Terms of Payment in International Trade
Transaction price and currency are essential terms of a transaction. It must also be defined what is included in the price. Terms of delivery have a material effect on the transaction price. Furthermore, possible discounts and bank charges have an effect on the total price. As a rule, the party who as the bank’s customer instructs the bank to carry out the payment is charged with the bank charges.
In practice, pre-payment of the transaction price is mostly requested in transactions, if payment is agreed to take place in installments. In relatively large transactions regarding purchase of machinery and equipment, it is common to request a pre-payment of 5 to 10 per cent of the transaction price. Often, the purchaser requires a bank guarantee for securing the pre-payment, should delivery not take place. In a cash payment, execution of the payment transfer often requires some time. Cash against delivery is a possible term of payment but requires in practice use of a Letter of Credit (see below). From the seller’s perspective, granting credit in the form of time for payment naturally means increased uncertainty for receiving the payment. When agreeing to additional time for payment, the due date of payment should be explicitly agreed.
Common methods of payment in international trade include:
foreign payment transfer;
foreign bill or check;
documentary collection and
Letters of Credit
As regards guaranteeing payment, checks and payment transfers do not offer much protection for the seller, since the purchaser is only bound by the terms of payment agreed in an agreement or invoice.
Documentary collection provides additional security, since the purchaser must acquire the documents entitling to possession of the goods, either against a cash payment or by accepting a bill of exchange. However, in case the purchaser for some reason is unwilling to receive the goods and does not redeem the documents from the bank, the seller is not protected.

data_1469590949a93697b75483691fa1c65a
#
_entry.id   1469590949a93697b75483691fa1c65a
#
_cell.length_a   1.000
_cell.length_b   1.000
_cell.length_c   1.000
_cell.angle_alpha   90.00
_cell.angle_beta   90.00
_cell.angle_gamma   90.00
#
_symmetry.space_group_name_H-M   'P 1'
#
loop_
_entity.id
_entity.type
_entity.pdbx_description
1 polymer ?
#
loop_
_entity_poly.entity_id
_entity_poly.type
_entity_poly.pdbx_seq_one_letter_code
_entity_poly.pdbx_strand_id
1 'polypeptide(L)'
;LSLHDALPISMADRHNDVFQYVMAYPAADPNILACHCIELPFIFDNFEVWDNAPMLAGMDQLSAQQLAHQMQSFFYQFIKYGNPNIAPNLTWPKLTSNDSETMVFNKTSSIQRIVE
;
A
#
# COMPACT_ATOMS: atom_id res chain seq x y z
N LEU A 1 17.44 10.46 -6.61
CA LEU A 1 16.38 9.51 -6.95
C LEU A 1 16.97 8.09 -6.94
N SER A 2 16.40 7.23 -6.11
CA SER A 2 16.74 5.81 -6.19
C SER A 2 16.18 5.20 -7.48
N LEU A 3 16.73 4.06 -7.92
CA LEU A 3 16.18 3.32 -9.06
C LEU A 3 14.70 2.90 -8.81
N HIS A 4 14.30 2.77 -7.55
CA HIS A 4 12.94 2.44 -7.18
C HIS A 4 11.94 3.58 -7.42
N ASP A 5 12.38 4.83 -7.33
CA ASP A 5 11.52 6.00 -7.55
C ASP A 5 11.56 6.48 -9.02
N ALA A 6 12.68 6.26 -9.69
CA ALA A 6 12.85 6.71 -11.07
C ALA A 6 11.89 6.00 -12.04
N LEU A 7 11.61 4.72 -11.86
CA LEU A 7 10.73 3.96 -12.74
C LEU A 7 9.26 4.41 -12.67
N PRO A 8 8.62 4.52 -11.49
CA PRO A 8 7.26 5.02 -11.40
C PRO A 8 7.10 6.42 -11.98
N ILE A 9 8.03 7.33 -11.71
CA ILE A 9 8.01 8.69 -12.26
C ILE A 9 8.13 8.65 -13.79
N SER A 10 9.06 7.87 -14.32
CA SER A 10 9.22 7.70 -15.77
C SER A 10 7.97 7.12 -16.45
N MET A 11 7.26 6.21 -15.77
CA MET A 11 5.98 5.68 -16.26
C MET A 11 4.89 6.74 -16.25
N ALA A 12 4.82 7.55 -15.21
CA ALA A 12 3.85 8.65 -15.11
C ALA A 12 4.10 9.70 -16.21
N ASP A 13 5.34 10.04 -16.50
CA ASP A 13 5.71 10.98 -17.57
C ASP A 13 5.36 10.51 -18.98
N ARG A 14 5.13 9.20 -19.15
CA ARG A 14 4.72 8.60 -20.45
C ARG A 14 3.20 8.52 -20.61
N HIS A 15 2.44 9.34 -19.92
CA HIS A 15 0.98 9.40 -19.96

A Letter of Credit (“LC”) is the most secure payment method for the seller, since the commitment to pay the purchase price is issued by a bank and not by the purchaser. Letter of Credit relates to the documents that entitle to possession of goods, and does not depend on the goods or the quality thereof. It is advisable for the parties to agree upon the terms for the Letter of Credit, which the seller must comply with in order to receive payment. The form of the Letter of Credit must be considered carefully. Banks should be able to provide useful additional information payment regarding methods.
The parties may agree on a bank guarantee or other collateral for credit granted by the seller. It is also possible to obtain insurance for credit risks. In addition, Finnvera offers export guarantees to Finnish exporters, to cover political and financial risks associated with export trade. Finnvera is an official Export Credit Agency (ECA), whose guarantees are secured by the State of Finland.